SOME 24 centuries ago, in a period of Chinese history called the Age of Warring States, when all under heaven was in chaos, a series of essays entitled "The Art of War" emerged. The work is usually attributed to Sun Tzu, although scholars know little of who he was and disagree on when he lived. But for more than 2,000 years his advice on war has influenced military planners and thinkers.
I like to think that President Bush has a copy of Sun Tzu on his bedside table and that he reads it from time to time for guidance in the gulf crisis. In my imagination, I see that some of Sun Tzu's words are highlighted and that there are notes written in the margins:
"When troops are raised to chastise transgressors, the temple council first considers the adequacy of the rulers' benevolence and the confidence of their peoples; next, the appropriateness of nature's seasons, and finally the difficulties of the topography." (Annotation: Work more on gaining confidence of people. Colin's been on to me already about seasons and topography.)
"Victory is the main object in war. If this is long delayed, weapons are blunted and morale depressed." (Annotation: Can't keep 400,000 men there forever.)
"Now when the army marches abroad, the treasury will be emptied at home . . . . When the army engages in protracted campaigns, the resources of the state will not suffice." (Annotation: Must talk to Kaifu and Kohl about this.)
"Thus while we have heard of blundering swiftness in war, we have not yet seen a clever operation that was prolonged." And: "For there has never been a protracted war from which a country has benefited." (Annotation: No 'Nams this time.)
"The Spring and Autumn Annals say: War is like unto fire; those who will not put aside weapons are themselves consumed by them. Thus those unable to understand the dangers inherent in employing troops are equally unable to understand the advantageous ways of doing so." (Annotation: I hope Saddam's read this.)
"What is of supreme importance in war is to attack the enemy's strategy. He who excels at resolving difficulties does so before they arise. He who excels in conquering his enemies triumphs before threats materialize." (Annotation: Ask Jim what we thought we were doing back in July).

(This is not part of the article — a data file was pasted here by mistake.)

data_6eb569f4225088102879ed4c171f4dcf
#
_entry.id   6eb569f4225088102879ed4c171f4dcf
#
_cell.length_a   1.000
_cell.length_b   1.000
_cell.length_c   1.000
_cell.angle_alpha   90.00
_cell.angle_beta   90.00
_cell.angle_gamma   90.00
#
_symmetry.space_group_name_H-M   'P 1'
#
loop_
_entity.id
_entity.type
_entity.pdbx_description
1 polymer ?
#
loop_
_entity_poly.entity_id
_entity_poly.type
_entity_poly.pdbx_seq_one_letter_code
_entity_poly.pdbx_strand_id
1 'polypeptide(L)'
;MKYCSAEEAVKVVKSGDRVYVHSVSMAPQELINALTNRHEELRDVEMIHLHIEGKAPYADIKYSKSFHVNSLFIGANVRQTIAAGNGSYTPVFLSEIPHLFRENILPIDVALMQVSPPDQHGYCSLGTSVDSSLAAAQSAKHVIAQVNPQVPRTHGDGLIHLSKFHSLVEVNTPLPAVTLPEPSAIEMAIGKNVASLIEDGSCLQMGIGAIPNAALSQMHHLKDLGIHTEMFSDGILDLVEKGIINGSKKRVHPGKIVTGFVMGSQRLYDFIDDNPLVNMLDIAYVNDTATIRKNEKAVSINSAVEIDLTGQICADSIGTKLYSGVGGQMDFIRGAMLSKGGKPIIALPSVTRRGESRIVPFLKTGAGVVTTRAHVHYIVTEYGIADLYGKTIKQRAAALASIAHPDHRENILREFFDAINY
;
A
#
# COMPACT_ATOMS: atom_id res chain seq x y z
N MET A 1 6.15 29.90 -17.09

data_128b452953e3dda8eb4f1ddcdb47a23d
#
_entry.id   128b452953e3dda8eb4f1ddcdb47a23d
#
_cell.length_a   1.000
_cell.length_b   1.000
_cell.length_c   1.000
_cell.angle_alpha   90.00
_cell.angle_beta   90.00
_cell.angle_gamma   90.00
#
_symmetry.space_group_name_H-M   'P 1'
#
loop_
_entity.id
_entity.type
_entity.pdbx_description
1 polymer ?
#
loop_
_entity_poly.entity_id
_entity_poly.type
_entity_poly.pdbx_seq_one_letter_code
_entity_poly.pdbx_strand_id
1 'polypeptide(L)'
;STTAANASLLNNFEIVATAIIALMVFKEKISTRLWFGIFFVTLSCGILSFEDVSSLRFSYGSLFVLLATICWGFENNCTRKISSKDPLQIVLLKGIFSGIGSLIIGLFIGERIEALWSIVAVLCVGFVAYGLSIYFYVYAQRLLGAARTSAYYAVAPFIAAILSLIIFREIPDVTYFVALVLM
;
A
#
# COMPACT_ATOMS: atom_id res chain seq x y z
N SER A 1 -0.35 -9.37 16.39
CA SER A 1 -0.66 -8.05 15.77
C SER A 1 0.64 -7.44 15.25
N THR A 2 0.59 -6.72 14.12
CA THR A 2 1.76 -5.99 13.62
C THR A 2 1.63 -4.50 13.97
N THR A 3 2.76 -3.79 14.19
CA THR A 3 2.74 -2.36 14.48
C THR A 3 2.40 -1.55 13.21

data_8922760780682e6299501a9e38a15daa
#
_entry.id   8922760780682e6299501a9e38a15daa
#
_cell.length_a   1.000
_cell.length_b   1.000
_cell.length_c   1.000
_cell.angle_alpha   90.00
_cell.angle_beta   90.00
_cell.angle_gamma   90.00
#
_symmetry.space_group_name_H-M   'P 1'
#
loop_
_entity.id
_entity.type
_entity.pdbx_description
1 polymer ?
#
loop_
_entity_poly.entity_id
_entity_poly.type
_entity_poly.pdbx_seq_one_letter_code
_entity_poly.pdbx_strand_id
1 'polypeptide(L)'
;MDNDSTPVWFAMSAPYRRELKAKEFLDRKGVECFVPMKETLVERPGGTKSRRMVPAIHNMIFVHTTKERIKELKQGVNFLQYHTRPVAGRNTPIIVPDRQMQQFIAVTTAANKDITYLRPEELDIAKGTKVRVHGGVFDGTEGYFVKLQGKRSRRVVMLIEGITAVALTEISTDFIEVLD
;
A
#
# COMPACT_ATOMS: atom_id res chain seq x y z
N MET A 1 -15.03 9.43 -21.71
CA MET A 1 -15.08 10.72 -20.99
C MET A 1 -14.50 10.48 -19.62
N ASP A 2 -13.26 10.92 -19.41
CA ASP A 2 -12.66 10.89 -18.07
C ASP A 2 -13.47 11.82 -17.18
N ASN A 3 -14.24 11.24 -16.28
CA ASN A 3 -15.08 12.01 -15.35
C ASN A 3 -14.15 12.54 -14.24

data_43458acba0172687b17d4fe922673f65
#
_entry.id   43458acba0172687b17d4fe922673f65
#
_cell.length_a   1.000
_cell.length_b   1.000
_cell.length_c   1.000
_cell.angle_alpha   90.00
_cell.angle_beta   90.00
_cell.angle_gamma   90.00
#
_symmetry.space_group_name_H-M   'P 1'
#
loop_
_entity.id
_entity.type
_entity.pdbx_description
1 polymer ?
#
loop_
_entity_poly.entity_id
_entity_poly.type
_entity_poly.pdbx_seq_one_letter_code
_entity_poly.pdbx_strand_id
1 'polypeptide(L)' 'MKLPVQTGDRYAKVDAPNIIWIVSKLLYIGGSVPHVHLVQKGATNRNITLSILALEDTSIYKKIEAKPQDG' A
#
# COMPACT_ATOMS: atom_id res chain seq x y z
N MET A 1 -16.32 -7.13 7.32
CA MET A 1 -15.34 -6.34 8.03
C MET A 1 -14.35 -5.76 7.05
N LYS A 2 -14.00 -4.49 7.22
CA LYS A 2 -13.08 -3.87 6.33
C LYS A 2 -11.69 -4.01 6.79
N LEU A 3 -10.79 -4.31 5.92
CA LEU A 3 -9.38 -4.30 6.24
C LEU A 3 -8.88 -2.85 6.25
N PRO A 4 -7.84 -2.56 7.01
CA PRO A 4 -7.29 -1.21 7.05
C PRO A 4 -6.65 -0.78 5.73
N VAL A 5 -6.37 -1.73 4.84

"Next best is to disrupt his alliances. Do not allow your enemies to get together. Look into the matter of his alliances and cause them to be severed and dissolved." And: "Drive a wedge between a sovereign and his ministers, on other occasions separate his allies from him. Make them mutually suspicious so that they drift apart." (Annotation: Guess Saddam has read this.)
"To prepare the shielded wagons and make them ready the necessary arms and equipment requires at least three months; to pile up eastern ramps against the walls an additional three months will be needed." (Annotation: Could have been ready sooner if Dick & Colin hadn't wanted those shielded wagons brought down from Germany.)
"If the general is unable to control his impatience and orders his troops to swarm up the wall like ants, one third of them will be killed without taking the city." (Annotation: This Sun Tzu sounds like Congress.)
"The King of Tung Hai spoke . . . saying: 'Now you have massed troops and enriched the enemy who is determined to fight to the death. This is no strategy! Let them know that an escape route is open and they will flee and disperse . . . . Show him there is a road to safety, and to create in his mind the idea that there is an alternative to death." (Annotation: Maybe Jim can get this across in Baghdad, if he gets there.)
"He whose ranks are united in purpose will be victorious." (Annotation: Pass this along to Nunn.)
"Do not put a premium on killing. To capture an enemy's army is better than to destroy it . . . . For to win one hundred victories in one hundred battles is not the acme of skill. To subdue the enemy without fighting is the acme of skill." (Here there is no annotation, but the passage is heavily underlined.)